15. Mithymna: the Fortress on the Hill

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Roman ruins at the north end, facing Turkey.

There is something breathtaking about the shores, mountains and harbours around Lesbos. Mithymna is a gem of a town, with all the fine features you hope for as a tourist destination, but a significant amount of history is embedded in every corner.  928 (2)As one of the largest Greek islands, and the nearest to Turkey, there is a remarkable amount of cultural fusion and warmth that shaped my experience of living in Mithymna (Μήθυμνα / Molyvos) for several months, some years ago.

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Taking a libation at the Mithymna castle.

While being housed during the spring months in Mithymna, I explored the winding cobblestone streets, photographed dangling flowering plants and occasionally sampled the vibrant restaurant scene at the harbour.

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Mithymna harbour

These elements, along with adorable roaming stray cats and dogs (some of whom we adopted), formed idyllic scenes that made it a beautiful and tranquil location to study some Byzantine History and Reception Studies (in effect, the study of modern interpretations of the ancient world) during my undergraduate degree.

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A charming painting in the old schoolhouse where we took lessons.

What a draw for a historian!Greece 608Like many ancient city centres, Mithymna has a foundation story whose characters possessed the very names of the location – in this case, Mithymna (daughter of a mythical son of the god Helios) who was married to the personification of Lesbos. Hard to prove, so I’ll take the Oxford Dictionary of the Classical World’s word for it.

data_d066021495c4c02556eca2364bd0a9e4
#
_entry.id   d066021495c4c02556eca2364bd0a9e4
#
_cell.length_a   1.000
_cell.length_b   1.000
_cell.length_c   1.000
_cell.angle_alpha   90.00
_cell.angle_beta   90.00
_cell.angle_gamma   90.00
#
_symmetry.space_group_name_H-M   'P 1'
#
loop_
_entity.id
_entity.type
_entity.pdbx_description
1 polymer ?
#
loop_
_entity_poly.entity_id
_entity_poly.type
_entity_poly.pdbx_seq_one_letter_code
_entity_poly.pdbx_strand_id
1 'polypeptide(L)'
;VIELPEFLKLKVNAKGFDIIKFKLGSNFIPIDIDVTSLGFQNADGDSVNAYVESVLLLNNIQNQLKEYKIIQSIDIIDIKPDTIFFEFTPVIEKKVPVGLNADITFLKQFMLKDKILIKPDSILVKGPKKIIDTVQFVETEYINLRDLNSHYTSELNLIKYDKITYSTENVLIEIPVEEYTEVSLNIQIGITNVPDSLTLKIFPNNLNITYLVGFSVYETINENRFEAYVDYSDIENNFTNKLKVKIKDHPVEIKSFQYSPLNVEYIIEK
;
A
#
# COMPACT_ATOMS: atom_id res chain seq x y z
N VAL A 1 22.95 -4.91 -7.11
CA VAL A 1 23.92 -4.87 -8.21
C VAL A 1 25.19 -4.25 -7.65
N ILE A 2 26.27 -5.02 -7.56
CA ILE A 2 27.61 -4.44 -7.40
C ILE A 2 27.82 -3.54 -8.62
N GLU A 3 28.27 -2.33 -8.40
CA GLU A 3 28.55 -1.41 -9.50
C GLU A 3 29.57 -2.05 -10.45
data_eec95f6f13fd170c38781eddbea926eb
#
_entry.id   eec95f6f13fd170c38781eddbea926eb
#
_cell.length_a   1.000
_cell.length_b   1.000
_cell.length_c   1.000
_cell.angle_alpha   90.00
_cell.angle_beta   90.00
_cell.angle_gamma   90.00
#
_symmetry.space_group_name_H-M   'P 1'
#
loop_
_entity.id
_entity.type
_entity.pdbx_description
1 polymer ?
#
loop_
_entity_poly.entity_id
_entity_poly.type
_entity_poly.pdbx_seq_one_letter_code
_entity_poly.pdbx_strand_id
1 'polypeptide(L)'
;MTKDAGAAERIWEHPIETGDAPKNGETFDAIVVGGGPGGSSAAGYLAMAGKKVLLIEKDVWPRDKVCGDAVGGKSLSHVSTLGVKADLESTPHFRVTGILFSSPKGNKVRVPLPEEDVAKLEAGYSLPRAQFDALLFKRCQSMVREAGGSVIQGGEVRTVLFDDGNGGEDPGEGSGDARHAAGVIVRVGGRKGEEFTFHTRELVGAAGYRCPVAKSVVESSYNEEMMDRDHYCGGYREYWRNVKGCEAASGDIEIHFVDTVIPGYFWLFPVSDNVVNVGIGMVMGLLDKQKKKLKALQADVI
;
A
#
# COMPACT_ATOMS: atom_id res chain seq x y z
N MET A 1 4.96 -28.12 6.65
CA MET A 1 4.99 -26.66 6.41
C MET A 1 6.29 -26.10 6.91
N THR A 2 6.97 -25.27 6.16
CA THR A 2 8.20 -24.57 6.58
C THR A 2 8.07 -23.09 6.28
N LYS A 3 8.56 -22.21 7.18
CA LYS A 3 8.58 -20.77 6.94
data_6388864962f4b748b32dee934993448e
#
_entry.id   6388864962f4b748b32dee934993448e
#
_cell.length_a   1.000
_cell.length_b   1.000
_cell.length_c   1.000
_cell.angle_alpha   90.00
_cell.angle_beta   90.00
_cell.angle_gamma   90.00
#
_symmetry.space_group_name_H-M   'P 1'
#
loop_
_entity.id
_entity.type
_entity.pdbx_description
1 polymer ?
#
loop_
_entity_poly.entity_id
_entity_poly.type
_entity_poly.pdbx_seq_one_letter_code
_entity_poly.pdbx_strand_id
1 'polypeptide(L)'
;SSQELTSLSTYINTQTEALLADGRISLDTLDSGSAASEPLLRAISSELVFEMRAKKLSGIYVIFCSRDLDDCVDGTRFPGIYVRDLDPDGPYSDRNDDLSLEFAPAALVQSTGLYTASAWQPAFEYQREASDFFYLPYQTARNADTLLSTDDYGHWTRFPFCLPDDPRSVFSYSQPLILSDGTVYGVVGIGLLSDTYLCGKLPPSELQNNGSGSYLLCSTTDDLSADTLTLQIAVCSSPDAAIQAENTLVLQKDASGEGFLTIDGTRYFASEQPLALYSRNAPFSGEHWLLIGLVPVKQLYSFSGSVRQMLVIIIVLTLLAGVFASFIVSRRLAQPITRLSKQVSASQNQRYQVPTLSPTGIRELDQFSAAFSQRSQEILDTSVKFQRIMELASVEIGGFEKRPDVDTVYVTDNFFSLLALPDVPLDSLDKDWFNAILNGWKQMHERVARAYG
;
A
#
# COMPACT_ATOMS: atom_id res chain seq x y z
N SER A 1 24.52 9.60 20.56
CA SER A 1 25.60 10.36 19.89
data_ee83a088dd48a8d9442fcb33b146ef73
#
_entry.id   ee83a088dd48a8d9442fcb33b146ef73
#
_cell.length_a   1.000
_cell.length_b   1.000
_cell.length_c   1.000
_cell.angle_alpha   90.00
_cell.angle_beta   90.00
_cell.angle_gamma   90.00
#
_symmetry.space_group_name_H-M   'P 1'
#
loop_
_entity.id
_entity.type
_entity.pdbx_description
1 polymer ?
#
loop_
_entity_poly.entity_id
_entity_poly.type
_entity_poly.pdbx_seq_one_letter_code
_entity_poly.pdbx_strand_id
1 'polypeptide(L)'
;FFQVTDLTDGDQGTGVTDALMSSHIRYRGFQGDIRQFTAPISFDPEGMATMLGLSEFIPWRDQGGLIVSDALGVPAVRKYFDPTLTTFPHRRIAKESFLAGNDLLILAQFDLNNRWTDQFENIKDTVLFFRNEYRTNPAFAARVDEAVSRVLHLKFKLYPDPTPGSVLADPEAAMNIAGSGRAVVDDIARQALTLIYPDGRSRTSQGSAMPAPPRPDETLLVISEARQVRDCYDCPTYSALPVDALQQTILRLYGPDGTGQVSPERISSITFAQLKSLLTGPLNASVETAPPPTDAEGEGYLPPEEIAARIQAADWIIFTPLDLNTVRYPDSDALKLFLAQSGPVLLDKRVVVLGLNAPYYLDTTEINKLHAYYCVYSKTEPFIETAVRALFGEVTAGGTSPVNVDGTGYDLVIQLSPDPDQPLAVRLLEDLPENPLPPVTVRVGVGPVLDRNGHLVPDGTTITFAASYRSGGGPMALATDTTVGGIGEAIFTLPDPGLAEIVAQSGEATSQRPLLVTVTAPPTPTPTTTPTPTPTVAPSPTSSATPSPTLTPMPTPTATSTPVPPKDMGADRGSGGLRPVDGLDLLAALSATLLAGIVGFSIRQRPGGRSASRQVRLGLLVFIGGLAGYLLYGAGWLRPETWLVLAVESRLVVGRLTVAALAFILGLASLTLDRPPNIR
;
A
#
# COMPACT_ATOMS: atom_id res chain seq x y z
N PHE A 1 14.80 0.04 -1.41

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Mithymna Castle

The history of Mithymna is actually the stuff of legends, literally. The Bronze Age warrior Achilles was said to have breached the fortifications of Mithymna due to the amorous machinations of King Peisidikis’s daughter.

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View from Mithymna castle of Efthalou.

The city fell to the Achaeans, as the events of the Illiad take place not far away across the water (you can see Turkey from the shores of Mithymna).

Mithymna had been an important location in the Classical period as it was caught  between the Athenians, their ally, and the Spartans throughout the Peloponnesian War (431 – 404 BCE). To and fro, the balance of power shifted from Athens to Sparta, and back again throughout the war; and smaller allied cities were caught in the fight, or served as proxies for the conflict. 957 (2)Mithymna and Mytilene had a solid rivalry throughout this conflict and beyond, which I will go into when I post about Mytilene. But for the time being, some dark business went down during this three decades long war, and Mithymna and Mytilene had some serious issues to work out afterwards.

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Splendid isolation on the beach

Remaining significant throughout the Hellenistic period, Mithymna played politics as it was captured by Macedonian forces and Persians, with tyrants ousting and aligning themselves with the conflicting superpowers when they gained control of the island cities. With the division of Alexander’s brief empire by his successors, King Lysimachus and later Ptolemy would control the island. With the influence of the Ptolemaic ruler, my academic obsession, the cults of Isis and Sarapis were introduced and worshiped.

Which brings us neatly to the Roman period.

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A bit of Roman road and tomb.